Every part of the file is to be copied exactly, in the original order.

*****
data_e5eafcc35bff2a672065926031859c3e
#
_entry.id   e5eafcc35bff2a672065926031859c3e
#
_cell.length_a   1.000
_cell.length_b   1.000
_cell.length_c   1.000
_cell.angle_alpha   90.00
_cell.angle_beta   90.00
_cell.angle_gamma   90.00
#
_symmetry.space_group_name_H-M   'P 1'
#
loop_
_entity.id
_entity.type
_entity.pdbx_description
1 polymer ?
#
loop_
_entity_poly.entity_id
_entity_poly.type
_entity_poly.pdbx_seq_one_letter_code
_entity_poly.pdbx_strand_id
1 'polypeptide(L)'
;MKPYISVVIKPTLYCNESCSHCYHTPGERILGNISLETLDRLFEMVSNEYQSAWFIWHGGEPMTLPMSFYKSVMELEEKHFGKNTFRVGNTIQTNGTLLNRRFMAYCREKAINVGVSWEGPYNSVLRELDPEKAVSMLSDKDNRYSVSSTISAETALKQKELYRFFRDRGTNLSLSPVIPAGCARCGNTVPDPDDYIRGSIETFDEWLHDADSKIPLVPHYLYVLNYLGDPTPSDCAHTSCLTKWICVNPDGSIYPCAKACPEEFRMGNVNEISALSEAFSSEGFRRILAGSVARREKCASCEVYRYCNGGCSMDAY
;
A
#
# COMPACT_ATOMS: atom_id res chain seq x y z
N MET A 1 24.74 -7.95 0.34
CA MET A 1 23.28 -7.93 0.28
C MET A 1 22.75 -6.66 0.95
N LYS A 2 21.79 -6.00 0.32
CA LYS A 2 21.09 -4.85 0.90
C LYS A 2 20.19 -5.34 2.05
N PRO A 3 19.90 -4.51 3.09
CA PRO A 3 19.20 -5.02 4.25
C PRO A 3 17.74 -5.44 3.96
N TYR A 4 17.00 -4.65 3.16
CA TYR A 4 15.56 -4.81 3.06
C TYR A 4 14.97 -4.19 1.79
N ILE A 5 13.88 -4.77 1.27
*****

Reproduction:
data_e5eafcc35bff2a672065926031859c3e
#
_entry.id   e5eafcc35bff2a672065926031859c3e
#
_cell.length_a   1.000
_cell.length_b   1.000
_cell.length_c   1.000
_cell.angle_alpha   90.00
_cell.angle_beta   90.00
_cell.angle_gamma   90.00
#
_symmetry.space_group_name_H-M   'P 1'
#
loop_
_entity.id
_entity.type
_entity.pdbx_description
1 polymer ?
#
loop_
_entity_poly.entity_id
_entity_poly.type
_entity_poly.pdbx_seq_one_letter_code
_entity_poly.pdbx_strand_id
1 'polypeptide(L)'
;MKPYISVVIKPTLYCNESCSHCYHTPGERILGNISLETLDRLFEMVSNEYQSAWFIWHGGEPMTLPMSFYKSVMELEEKHFGKNTFRVGNTIQTNGTLLNRRFMAYCREKAINVGVSWEGPYNSVLRELDPEKAVSMLSDKDNRYSVSSTISAETALKQKELYRFFRDRGTNLSLSPVIPAGCARCGNTVPDPDDYIRGSIETFDEWLHDADSKIPLVPHYLYVLNYLGDPTPSDCAHTSCLTKWICVNPDGSIYPCAKACPEEFRMGNVNEISALSEAFSSEGFRRILAGSVARREKCASCEVYRYCNGGCSMDAY
;
A
#
# COMPACT_ATOMS: atom_id res chain seq x y z
N MET A 1 24.74 -7.95 0.34
CA MET A 1 23.28 -7.93 0.28
C MET A 1 22.75 -6.66 0.95
N LYS A 2 21.79 -6.00 0.32
CA LYS A 2 21.09 -4.85 0.90
C LYS A 2 20.19 -5.34 2.05
N PRO A 3 19.90 -4.51 3.09
CA PRO A 3 19.20 -5.02 4.25
C PRO A 3 17.74 -5.44 3.96
N TYR A 4 17.00 -4.65 3.16
CA TYR A 4 15.56 -4.81 3.06
C TYR A 4 14.97 -4.19 1.79
N ILE A 5 13.88 -4.77 1.27